Friday, December 31, 2021


 Under the platform that had supported the Robert E. Lee statue in Virginia, excavators found a cornerstone box filled with books and other papers, many with pages stuck together, memorabilia of the times, and a Confederate flag. The historians examining the contents of the box had hoped to find an original photo of Lincoln in his coffin. No photo came to the surface. The box contents were a whisper of the past indicating what people wanted the future to know about their moment in time.

I have what seems a time capsule of my own containing papers and other items from my parents. I keep thinking I've gone through it all, only to discover, nestled within other papers, something that draws my attention. This time it is a pamphlet from 1968 with Abraham Lincoln on the cover. In the top right-hand corner, my father's name appears in my mother's careful handwriting. The pamphlet came from Congressman Glen Lipscom, their representative at the time. The pamphlet smells musty and the paper is yellowed. It contains the Republican Platform for 1968, with the inscription, "We must think anew and act anew," a quote from Lincoln. If you are familiar with history, you will know that 1968 was a turbulent time, much like now, with protests over the war in Vietnam, the loss of the US Pueblo, the killings of Robert Kennedy and Martin Luther King, the election of Nixon to the Presidency, and also, Apollo orbiting the moon.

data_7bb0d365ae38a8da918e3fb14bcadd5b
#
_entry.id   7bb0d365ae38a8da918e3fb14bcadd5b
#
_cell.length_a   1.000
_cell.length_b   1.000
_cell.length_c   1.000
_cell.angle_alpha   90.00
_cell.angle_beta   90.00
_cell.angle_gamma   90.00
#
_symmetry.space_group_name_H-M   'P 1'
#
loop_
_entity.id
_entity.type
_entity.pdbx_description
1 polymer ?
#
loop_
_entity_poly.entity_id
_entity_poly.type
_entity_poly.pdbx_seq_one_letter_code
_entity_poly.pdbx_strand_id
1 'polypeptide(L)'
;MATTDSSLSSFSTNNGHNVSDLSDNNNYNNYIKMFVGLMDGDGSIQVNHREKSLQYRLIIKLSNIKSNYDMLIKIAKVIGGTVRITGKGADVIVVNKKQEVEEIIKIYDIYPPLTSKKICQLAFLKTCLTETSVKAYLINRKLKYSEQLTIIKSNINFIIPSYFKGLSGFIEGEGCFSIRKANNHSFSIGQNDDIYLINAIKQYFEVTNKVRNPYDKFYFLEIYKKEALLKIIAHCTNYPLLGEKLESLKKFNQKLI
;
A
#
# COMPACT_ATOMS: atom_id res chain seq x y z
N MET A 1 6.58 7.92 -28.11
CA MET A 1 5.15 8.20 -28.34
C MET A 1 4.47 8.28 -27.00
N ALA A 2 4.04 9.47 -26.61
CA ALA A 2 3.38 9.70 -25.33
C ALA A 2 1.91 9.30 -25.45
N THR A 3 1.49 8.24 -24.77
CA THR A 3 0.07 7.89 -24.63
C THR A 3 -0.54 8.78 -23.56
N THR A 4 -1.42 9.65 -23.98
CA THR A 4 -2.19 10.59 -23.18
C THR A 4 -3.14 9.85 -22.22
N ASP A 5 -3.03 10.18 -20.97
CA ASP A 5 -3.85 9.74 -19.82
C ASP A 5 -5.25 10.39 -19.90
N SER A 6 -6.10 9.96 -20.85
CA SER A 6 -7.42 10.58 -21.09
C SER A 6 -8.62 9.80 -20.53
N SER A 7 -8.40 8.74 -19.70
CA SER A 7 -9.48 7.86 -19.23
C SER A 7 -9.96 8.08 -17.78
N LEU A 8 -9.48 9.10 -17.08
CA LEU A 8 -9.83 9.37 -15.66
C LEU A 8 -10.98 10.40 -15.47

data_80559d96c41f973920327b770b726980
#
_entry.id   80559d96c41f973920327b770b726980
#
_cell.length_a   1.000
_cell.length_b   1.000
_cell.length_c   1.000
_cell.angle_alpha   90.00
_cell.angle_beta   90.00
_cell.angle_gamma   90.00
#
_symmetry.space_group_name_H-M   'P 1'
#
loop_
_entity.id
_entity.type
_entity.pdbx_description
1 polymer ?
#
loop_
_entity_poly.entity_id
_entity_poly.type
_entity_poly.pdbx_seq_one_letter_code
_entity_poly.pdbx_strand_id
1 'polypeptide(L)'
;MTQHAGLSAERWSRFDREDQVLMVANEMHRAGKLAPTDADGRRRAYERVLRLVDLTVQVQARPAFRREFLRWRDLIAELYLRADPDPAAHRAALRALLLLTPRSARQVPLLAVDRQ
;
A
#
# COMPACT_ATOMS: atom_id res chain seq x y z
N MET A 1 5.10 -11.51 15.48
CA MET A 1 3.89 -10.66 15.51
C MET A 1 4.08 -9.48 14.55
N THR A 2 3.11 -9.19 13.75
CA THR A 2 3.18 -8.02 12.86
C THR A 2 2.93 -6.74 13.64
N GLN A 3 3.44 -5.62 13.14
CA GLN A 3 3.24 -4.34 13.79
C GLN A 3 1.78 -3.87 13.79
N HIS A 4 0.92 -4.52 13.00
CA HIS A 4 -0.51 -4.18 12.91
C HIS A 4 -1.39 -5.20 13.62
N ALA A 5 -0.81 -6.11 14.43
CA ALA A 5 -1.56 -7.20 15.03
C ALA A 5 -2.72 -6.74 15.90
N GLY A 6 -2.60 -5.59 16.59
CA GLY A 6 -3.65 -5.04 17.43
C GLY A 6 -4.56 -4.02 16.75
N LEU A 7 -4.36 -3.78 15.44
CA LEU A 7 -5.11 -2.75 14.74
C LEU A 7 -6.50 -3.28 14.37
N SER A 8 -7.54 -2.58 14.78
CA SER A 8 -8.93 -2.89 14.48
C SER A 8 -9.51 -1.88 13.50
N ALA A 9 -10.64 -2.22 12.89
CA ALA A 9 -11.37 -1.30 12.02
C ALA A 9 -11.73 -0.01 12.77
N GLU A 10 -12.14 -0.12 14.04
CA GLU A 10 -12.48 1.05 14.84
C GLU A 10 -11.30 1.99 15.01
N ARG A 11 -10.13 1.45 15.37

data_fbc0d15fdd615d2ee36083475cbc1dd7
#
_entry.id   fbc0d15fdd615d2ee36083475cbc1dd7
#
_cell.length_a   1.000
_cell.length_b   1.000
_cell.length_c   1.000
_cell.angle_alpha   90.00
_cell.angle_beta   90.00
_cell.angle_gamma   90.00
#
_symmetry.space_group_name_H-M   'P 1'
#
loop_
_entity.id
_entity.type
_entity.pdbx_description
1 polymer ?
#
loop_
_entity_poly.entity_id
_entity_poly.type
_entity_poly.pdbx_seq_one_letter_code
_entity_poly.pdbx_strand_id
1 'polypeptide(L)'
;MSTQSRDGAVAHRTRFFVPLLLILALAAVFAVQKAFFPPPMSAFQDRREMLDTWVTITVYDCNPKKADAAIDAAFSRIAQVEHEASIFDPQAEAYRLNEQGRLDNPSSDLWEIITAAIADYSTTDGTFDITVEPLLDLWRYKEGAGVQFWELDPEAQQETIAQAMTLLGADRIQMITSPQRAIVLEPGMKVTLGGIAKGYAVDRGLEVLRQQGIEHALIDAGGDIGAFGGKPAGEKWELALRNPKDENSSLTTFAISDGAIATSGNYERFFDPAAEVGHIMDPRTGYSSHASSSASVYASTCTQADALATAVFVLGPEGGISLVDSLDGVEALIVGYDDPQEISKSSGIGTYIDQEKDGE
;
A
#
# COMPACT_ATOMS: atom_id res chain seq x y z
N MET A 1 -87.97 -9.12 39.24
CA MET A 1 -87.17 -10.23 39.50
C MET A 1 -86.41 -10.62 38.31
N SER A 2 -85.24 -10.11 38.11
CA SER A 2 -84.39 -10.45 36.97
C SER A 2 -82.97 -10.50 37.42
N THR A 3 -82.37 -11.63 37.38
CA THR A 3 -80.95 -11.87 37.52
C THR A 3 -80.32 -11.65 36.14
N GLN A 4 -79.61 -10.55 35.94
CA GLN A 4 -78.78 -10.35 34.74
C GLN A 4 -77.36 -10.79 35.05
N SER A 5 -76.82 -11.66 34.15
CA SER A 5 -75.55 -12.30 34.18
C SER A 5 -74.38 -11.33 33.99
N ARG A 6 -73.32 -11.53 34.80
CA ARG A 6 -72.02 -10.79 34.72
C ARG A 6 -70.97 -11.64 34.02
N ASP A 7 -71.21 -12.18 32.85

I turned the pages of the pamphlet and found a list of inspirational proposals adopted by the Republican Convention that year. As I read the list, I was struck by how much the GOP has strayed from these intentions. During the last Presidential election, the GOP did not offer a platform of purposes and goals as a party. Trump declared his own.

In 1968, the GOP proclaimed:

We must urgently dedicate our efforts towards restoration of peace both at home and abroad.

We must bring about a national commitment to rebuild our urban and rural areas.

We must enable family farm enterprise to participate fully in the nation's prosperity.

We must bring about quality education for all.

We must assure every individual an opportunity for satisfying and rewarding employment.

We must attack the root causes of poverty and eradicate racism, hatred, and violence.

We must give all citizens the opportunity to influence and shape the events of our time.

We must give increasing attention to the views of the young and recognize their key role in our present as well as the future.